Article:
That's my take on things, but there are special situations where a passive PFC or a non-pfc unit might be better.

For a general home PC use I'd recommend A PFC as the best solution though if all other variables remain almost constant (i.e. heat/noise/price/etc).

regards,
Halcyon


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PostPosted: Mon Jun 02, 2003 11:43 pm 
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Halcyon has got it all, pretty much. :!: His last point -- APFC is best -- is right, AFAIK. Just a few confirmations & observations:

A. No connection between AC/DC efficiency vs Power Factor.

B. PF = power factor. PFC= power factor correction. You get high PF by implementing PFC, and ActivePFC is a more efficient way to implement PFC than Passive.

C. Internal heat relates only to AC/DC efficiency AFAIK.

D. One simple definition of PF is the difference between watts and VA (Voltage X Amps). This is exactly how the Kill-A-Watt device seems to calculate PF -- it is W divided by VA. The best it can be is 1. With low PF devices, VA is much higher than watts; with ActivePFC PSUs, it's only just a wee bit higher, and PF is typically 0.95 or better.

E. PF does not stay the same at all power levels, even with Active PFC. It seems to go up as power output increases. With passive PFC, I have seen 10~20% changes. Much less variation with APFC.

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 Post subject:
PostPosted: Tue Jun 03, 2003 3:23 am 
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Thanks Mike! Many useful points I didn't know.

I also need to clarify one point which I left a little vague in my original post

APFC PSUs can often be more efficient (the AC/DC conversion) than many passive PFC PSUs due to the design and components used on the passive PFC. This increased efficiency (which probably isn't that much) results in less heat generated than on the active PFC PSU.

So, most of the times active PFC units are more efficient in power conversion (AC/DC - internal efficiency) and power correction than passive PFC units.

regards,
Halcyon


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 Post subject:
PostPosted: Tue Jun 03, 2003 7:45 am 
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So would a PC with a APFC PSU will last longer on a UPS than an identical PC with a non-PFC PSU? (for sake of comparision, lets say the PSUs are both made by the same company, same rating,etc)

Since the electricity is included in our monthly Condo maintence fees, this is the only reason I could think of where I would immediately realize a benefit of using a APFC psu..


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 Post subject:
PostPosted: Tue Jun 03, 2003 9:12 am 
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Harry Azol wrote:
So would a PC with a APFC PSU will last longer on a UPS than an identical PC with a non-PFC PSU? (for sake of comparision, lets say the PSUs are both made by the same company, same rating,etc)

Since the electricity is included in our monthly Condo maintence fees, this is the only reason I could think of where I would immediately realize a benefit of using a APFC psu..

Don't think it is possible to generalize like that. Besides, don't you think reduced energy consumption for ecology's sake is worthwhile, even if it is just a drop in the bucket? Many drops fill the bucket...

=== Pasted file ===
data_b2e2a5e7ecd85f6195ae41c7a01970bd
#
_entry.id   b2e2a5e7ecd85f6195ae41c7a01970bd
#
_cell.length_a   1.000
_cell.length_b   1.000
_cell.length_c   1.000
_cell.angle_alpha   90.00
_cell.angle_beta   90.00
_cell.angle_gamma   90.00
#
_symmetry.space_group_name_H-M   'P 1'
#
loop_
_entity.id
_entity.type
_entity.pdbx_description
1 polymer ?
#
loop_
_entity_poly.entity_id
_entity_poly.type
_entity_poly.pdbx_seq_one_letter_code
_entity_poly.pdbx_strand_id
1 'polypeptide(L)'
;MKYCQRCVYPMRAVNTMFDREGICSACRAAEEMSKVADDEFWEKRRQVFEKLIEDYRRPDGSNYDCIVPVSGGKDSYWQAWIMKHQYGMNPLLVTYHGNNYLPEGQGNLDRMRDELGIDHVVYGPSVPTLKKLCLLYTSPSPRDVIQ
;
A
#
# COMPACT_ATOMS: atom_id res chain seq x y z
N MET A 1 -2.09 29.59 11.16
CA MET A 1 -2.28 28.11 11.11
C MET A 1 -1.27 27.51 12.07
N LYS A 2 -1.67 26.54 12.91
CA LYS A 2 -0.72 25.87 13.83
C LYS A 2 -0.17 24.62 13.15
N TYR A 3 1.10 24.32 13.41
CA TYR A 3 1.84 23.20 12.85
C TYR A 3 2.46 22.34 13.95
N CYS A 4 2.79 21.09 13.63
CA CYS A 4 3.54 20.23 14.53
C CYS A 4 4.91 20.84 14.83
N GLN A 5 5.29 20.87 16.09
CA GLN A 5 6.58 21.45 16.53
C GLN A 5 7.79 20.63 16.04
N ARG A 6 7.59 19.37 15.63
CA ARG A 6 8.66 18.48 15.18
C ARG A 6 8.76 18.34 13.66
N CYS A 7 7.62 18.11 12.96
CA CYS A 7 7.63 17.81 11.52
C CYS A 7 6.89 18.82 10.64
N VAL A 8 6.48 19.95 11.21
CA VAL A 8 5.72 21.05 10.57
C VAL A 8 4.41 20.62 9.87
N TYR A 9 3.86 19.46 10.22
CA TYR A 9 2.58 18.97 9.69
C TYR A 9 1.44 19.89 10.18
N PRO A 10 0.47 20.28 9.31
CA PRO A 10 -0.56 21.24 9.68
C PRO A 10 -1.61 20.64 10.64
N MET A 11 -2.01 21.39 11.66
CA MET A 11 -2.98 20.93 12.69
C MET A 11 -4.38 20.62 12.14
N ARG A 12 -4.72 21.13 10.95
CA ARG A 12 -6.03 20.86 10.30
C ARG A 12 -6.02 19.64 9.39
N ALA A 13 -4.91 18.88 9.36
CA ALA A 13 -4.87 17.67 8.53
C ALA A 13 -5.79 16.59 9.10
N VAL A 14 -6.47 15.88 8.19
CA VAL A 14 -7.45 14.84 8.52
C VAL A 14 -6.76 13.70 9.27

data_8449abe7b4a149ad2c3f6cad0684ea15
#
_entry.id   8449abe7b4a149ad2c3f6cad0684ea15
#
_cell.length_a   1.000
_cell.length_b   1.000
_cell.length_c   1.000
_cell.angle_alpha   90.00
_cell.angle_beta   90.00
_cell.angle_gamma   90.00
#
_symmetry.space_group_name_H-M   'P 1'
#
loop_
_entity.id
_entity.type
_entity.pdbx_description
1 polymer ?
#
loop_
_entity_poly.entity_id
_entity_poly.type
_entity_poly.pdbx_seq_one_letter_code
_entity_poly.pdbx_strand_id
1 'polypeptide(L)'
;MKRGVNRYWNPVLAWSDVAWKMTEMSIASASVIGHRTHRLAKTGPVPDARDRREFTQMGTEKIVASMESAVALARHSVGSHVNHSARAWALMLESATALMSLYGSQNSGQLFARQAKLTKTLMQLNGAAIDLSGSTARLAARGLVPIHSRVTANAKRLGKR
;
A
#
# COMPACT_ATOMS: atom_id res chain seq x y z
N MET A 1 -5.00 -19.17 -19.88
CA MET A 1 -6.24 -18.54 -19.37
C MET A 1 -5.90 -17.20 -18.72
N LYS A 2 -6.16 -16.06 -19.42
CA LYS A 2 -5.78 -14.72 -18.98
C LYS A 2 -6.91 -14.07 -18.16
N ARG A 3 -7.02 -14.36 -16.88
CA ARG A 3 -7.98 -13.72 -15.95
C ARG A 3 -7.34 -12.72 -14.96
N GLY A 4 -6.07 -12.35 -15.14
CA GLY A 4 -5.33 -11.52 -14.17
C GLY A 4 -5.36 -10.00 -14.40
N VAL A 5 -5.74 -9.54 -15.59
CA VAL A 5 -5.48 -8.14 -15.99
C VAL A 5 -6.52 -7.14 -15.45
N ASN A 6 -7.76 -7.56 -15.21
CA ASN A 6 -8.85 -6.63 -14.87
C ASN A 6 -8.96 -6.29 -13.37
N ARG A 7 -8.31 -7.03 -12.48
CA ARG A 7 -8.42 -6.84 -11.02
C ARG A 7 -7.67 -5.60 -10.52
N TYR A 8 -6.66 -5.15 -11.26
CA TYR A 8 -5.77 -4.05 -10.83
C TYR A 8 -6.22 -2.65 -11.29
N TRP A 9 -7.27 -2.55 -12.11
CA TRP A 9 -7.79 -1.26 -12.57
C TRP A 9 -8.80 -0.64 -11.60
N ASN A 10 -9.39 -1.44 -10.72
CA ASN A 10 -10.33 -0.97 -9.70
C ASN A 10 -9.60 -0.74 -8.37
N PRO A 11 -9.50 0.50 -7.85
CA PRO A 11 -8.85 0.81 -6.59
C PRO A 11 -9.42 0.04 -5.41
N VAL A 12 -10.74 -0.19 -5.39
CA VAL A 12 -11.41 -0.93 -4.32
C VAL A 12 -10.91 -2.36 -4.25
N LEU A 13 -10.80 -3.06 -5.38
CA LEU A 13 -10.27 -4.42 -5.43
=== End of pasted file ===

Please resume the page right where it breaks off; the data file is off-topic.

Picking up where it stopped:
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 Post subject:
PostPosted: Tue Jun 03, 2003 9:53 am 
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Don't get me wrong, I don't use that as an excuse to waste energy.. Having said that, I'm am not going to go out and spend money replacing something that works perfectly, just for the sake of a slight reduction in energy consumption..


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 Post subject:
PostPosted: Tue Jun 03, 2003 4:48 pm 
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So let's apply all this to a real-world buying decision:

I noticed yesterday that silenX psu's at silenx.com come in two varieties for the 300W and 350W models - the regular ones and a new IxtremA model (which has an Active PFC Circuit, I guess the regular is passive?). Whereas the regular 300w costs $65, the new IxtremA costs $70 ($85/$90 for the 350's) . The only differences I see in their listed specs are:

http://www.silenx.com/viewPrd.asp?idcat ... dproduct=2
regular:
Input: 115/230V @ 50/60 Hz
Efficiency: 70% under load

http://www.silenx.com/viewPrd.asp?idcat ... roduct=153
IxtremA:
Input: 95~265V @ 50~60 Hz
Efficiency: 74% under load

the IxtremA models also list 'Power Factor: 99%' under their specs, whereas the regulars don't mention Power Factor. And under the 'Features' section, whereas the regulars describe 'Advanced power load based fan control circuitry', the IxtremA's describe 'Advanced temperature/power load based fan control circuitry'

Is there enough benefit from the Active PFC model in the expert opinions here to make it worth the extra $5?


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 Post subject:
PostPosted: Tue Jun 03, 2003 5:22 pm 
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grnarrow wrote:
Is there enough benefit from the Active PFC model in the expert opinions here to make it worth the extra $5?

I don't know anything about that new PSU, but yes the xtra $5 is well worth it. If your electricity provider charges for harmonics, you'll easily save that amount over the life of the PSU (most likely several times over). Moreover, you'll never risk frying your PSU, should you travel between 120 & 230 volt countries.